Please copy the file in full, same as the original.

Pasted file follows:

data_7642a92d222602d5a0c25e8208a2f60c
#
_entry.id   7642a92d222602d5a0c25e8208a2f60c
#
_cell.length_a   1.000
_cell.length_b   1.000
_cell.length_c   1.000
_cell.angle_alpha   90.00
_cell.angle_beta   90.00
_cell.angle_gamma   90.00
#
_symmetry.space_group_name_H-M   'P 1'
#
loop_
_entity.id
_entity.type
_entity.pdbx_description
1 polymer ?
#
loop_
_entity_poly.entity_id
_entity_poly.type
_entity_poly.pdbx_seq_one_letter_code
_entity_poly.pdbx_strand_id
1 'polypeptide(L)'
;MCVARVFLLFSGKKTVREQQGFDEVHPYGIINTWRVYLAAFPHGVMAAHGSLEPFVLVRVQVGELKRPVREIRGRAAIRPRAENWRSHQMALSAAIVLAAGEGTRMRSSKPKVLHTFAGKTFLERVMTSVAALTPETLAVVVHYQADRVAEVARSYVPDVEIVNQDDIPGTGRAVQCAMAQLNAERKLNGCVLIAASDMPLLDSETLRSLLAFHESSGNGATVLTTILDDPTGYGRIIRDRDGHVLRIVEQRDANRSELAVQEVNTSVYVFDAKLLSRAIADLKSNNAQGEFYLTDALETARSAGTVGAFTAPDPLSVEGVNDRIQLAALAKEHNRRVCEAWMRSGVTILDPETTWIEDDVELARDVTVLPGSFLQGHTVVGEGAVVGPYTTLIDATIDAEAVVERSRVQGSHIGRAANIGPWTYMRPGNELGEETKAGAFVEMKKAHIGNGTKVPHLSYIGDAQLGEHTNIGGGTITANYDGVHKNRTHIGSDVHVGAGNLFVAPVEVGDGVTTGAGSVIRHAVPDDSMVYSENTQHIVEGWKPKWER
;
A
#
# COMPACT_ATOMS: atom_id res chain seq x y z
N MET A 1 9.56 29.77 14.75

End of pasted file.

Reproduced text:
data_7642a92d222602d5a0c25e8208a2f60c
#
_entry.id   7642a92d222602d5a0c25e8208a2f60c
#
_cell.length_a   1.000
_cell.length_b   1.000
_cell.length_c   1.000
_cell.angle_alpha   90.00
_cell.angle_beta   90.00
_cell.angle_gamma   90.00
#
_symmetry.space_group_name_H-M   'P 1'
#
loop_
_entity.id
_entity.type
_entity.pdbx_description
1 polymer ?
#
loop_
_entity_poly.entity_id
_entity_poly.type
_entity_poly.pdbx_seq_one_letter_code
_entity_poly.pdbx_strand_id
1 'polypeptide(L)'
;MCVARVFLLFSGKKTVREQQGFDEVHPYGIINTWRVYLAAFPHGVMAAHGSLEPFVLVRVQVGELKRPVREIRGRAAIRPRAENWRSHQMALSAAIVLAAGEGTRMRSSKPKVLHTFAGKTFLERVMTSVAALTPETLAVVVHYQADRVAEVARSYVPDVEIVNQDDIPGTGRAVQCAMAQLNAERKLNGCVLIAASDMPLLDSETLRSLLAFHESSGNGATVLTTILDDPTGYGRIIRDRDGHVLRIVEQRDANRSELAVQEVNTSVYVFDAKLLSRAIADLKSNNAQGEFYLTDALETARSAGTVGAFTAPDPLSVEGVNDRIQLAALAKEHNRRVCEAWMRSGVTILDPETTWIEDDVELARDVTVLPGSFLQGHTVVGEGAVVGPYTTLIDATIDAEAVVERSRVQGSHIGRAANIGPWTYMRPGNELGEETKAGAFVEMKKAHIGNGTKVPHLSYIGDAQLGEHTNIGGGTITANYDGVHKNRTHIGSDVHVGAGNLFVAPVEVGDGVTTGAGSVIRHAVPDDSMVYSENTQHIVEGWKPKWER
;
A
#
# COMPACT_ATOMS: atom_id res chain seq x y z
N MET A 1 9.56 29.77 14.75